Erica Fox’s talent is as diverse as the culture of her Southern upbringing. Her music is characteristic of the down-home lifestyle she was nurtured in, flavored with a dash of Louisiana blues and a pinch of country soul.
The Lafayette native was exposed to music by her father during their weekly trips to the record store which inspired her to begin crafting her own songs. She would listen intently to the radio mimicking the musicians of the times. By middle school, she was writing veraciously and recorded her first song “Gotta Be With You” which played on local radio. In high school, she played lead in plays like “Fame” and “Ain’t Misbehavin’ and sang in the church choir.
At eighteen, Erica ventured to L.A., landed a recording contract on MCA Records and honed her skills as a session singer for the likes of Toni Braxton, Christopher Williams, Trey Lorenz and Shai. Her solo project was stalled due to executive changes at the label. However, not to be shaken by the set-back, she gigged in L.A. nightclubs, and at Universal Studios. Regularly, she’d sing the national anthem for L.A. Laker fans which led to inking a new deal with No Limit Records. On this mega-rap label, she would write such tunes as, "They Don't Really Know You,” “Life is Serious” and "Soulja Boo." She penned over 40+ songs with multi-platinum artists like Master P, Mia X, 504 Boys, Curren$y, Silkk the Shocker and C-Murder.
Catching the attention of Motown’s hitmaker, Mickey Stevenson, Erica landed the role of Dorothy Dandridge in his musical. She perfected her songwriting with music mentor, Stevenson, while working with luminaries like Kim Weston, Pat Hodges, Timothy Bloom and Novel. Her pinnacle moment arrived performing at the Rock & Roll Hall of Fame with the legendary Funk Brothers. She would star in several other productions such as hip hop musical “Makin’ It” directed by George Faison of “The Wiz,” and in “The Buddy Holly Story” at the Lawrence Welk Museum.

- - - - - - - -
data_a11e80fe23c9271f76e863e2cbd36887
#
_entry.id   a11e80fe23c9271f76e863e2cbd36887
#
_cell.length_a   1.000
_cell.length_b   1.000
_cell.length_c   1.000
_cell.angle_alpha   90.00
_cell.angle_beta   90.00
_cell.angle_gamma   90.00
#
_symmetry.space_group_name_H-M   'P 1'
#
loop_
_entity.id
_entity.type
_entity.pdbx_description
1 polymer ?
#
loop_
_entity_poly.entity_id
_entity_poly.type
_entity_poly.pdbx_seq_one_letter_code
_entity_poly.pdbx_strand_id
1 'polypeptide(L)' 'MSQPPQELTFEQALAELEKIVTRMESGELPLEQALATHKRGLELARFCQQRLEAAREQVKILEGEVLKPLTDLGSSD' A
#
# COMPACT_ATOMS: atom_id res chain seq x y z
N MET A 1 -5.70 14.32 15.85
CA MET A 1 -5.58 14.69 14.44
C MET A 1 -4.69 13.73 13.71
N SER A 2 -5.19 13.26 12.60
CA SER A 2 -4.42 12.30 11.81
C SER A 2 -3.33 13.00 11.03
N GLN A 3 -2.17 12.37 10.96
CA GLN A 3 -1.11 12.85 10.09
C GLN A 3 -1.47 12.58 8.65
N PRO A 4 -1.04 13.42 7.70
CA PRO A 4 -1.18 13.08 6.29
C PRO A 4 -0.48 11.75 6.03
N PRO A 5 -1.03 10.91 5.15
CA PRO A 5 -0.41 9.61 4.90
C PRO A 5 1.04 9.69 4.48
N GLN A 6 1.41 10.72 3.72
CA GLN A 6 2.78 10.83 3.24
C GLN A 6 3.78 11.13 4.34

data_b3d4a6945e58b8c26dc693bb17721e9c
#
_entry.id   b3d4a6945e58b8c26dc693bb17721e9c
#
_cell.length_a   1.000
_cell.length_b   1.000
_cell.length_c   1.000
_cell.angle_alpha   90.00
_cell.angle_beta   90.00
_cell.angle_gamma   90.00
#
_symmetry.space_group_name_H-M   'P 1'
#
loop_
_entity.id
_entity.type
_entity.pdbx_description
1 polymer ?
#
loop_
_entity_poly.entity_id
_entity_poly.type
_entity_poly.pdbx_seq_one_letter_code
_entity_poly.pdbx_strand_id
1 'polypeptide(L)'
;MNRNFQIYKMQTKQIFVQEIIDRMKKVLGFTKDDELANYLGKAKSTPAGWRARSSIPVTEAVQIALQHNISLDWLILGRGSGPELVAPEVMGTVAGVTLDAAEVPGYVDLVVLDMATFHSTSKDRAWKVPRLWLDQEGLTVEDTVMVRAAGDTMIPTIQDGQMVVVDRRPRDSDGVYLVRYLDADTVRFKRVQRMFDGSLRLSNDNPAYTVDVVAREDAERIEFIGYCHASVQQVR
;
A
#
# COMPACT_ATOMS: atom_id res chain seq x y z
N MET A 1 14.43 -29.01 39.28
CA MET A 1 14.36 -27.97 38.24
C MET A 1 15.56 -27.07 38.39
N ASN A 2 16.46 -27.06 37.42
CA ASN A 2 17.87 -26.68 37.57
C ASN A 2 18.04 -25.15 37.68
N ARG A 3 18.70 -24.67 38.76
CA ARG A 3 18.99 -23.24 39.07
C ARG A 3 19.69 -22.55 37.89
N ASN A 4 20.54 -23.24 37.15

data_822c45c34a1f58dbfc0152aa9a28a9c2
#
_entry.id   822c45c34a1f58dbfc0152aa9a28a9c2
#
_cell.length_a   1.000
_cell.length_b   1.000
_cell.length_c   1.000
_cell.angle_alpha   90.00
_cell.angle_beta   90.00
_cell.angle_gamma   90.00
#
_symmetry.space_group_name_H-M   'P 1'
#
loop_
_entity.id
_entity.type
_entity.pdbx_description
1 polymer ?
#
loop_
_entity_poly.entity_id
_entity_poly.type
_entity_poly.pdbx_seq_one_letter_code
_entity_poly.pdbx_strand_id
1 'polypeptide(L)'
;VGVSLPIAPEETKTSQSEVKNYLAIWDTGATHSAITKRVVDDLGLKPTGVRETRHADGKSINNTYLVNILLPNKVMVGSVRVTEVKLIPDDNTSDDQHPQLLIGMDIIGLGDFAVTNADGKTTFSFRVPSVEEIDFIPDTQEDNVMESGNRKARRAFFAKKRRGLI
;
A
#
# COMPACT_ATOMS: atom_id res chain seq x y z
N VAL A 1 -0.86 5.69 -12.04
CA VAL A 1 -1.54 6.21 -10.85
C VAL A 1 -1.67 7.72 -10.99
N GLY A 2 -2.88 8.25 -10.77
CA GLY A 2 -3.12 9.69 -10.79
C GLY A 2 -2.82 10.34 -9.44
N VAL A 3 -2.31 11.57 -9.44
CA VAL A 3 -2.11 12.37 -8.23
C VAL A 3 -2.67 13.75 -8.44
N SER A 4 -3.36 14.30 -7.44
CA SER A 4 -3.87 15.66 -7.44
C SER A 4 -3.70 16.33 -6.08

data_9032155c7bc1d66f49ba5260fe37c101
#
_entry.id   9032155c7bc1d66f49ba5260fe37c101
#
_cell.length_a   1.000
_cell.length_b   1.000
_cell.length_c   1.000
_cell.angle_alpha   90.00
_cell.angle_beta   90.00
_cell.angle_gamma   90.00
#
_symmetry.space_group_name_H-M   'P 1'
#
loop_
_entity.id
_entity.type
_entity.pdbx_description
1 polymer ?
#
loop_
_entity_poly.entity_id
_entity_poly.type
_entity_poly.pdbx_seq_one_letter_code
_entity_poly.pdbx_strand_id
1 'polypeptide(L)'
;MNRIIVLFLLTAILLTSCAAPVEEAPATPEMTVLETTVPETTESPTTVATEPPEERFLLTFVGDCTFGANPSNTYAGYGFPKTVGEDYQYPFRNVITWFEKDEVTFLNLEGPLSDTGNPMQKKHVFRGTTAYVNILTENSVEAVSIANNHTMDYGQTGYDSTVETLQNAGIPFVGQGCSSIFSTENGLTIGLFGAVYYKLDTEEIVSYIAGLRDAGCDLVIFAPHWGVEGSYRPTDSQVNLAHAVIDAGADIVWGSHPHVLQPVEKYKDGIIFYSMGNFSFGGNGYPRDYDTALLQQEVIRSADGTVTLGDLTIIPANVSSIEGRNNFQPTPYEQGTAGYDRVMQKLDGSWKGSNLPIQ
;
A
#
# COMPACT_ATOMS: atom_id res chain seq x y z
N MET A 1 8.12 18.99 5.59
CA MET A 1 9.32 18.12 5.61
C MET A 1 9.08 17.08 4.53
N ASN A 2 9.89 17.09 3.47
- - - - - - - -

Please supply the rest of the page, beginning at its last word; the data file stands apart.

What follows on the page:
Wanting to make a social difference through music, she partnered an after-school program with Capitol/EMI Records, to teach middle school students the music business. She co-produced a 12-track CD entitled “Start the Conversation” advocating safety awareness for HIV prevention. Her title track, “What Are We Living For” was featured at the International Aids Conference and recognized by the Presidential Advisory Council on HIV/AIDS initiative. Proceeds funded medical supplies to those impacted in South Africa.
Some of her other works include music for Barbie commercials, XBOX Gotham Racer, America’s Next Top Model and Sony Pictures “You Got Served.” She’s featured in SyFy thrillers such as, Quantum Apocalypse and House of Bones. She earned the 2018 Big Easy Award for her performance at the National World War II Museum. She was the proud recipient of 2091-2020 Songwriter Fellowship for Create Lafayette & SoloFest Songwriters Music Festival.
She has come full circle performing at such local venues like Rock & Bowl des Lafayette with the Blue Monday All-Stars, Festival International de Louisiane, and in "Jambalaya! the Musical", a Cajun-inspired musical by the late, Nancy Gregory. Her radio release, “Creole Woman” featuring Corey Arceneaux, and "Crying in the Chapel" written by blues Legend, Carol Fran exemplifies the beautiful life lessons and charm of Southern living. She returns to her roots, this time behind the mic, as a radio DJ influencing what the next generation of music lovers listen to. She gives back by producing a radio show for other songwriters to share their stories behind the music on The "Tunesday Takeover" Show spotlighting Louisiana songwriters/musicians and aired on the World Famous KBON Radio Station FM101.1 in Eunice, LA.